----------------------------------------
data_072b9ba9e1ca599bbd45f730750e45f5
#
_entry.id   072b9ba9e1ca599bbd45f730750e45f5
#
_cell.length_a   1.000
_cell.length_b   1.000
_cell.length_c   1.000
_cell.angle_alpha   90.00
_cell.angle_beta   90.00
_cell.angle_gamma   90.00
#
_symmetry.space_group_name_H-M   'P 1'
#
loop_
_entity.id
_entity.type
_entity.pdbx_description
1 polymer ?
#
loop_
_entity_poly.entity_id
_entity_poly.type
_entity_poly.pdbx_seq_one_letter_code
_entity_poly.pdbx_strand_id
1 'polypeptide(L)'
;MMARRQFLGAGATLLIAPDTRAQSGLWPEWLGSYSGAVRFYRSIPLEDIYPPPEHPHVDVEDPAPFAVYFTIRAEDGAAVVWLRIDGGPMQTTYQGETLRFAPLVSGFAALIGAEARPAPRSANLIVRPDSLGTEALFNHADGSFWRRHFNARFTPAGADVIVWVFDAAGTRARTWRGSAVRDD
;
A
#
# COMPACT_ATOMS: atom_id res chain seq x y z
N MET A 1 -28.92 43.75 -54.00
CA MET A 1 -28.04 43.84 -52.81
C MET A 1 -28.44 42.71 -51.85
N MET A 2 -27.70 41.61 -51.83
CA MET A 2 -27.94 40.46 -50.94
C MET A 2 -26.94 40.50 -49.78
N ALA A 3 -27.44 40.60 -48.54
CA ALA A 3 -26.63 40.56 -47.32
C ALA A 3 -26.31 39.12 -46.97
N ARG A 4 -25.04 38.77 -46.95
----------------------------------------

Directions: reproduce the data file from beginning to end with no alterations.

data_072b9ba9e1ca599bbd45f730750e45f5
#
_entry.id   072b9ba9e1ca599bbd45f730750e45f5
#
_cell.length_a   1.000
_cell.length_b   1.000
_cell.length_c   1.000
_cell.angle_alpha   90.00
_cell.angle_beta   90.00
_cell.angle_gamma   90.00
#
_symmetry.space_group_name_H-M   'P 1'
#
loop_
_entity.id
_entity.type
_entity.pdbx_description
1 polymer ?
#
loop_
_entity_poly.entity_id
_entity_poly.type
_entity_poly.pdbx_seq_one_letter_code
_entity_poly.pdbx_strand_id
1 'polypeptide(L)'
;MMARRQFLGAGATLLIAPDTRAQSGLWPEWLGSYSGAVRFYRSIPLEDIYPPPEHPHVDVEDPAPFAVYFTIRAEDGAAVVWLRIDGGPMQTTYQGETLRFAPLVSGFAALIGAEARPAPRSANLIVRPDSLGTEALFNHADGSFWRRHFNARFTPAGADVIVWVFDAAGTRARTWRGSAVRDD
;
A
#
# COMPACT_ATOMS: atom_id res chain seq x y z
N MET A 1 -28.92 43.75 -54.00
CA MET A 1 -28.04 43.84 -52.81
C MET A 1 -28.44 42.71 -51.85
N MET A 2 -27.70 41.61 -51.83
CA MET A 2 -27.94 40.46 -50.94
C MET A 2 -26.94 40.50 -49.78
N ALA A 3 -27.44 40.60 -48.54
CA ALA A 3 -26.63 40.56 -47.32
C ALA A 3 -26.31 39.12 -46.97
N ARG A 4 -25.04 38.77 -46.95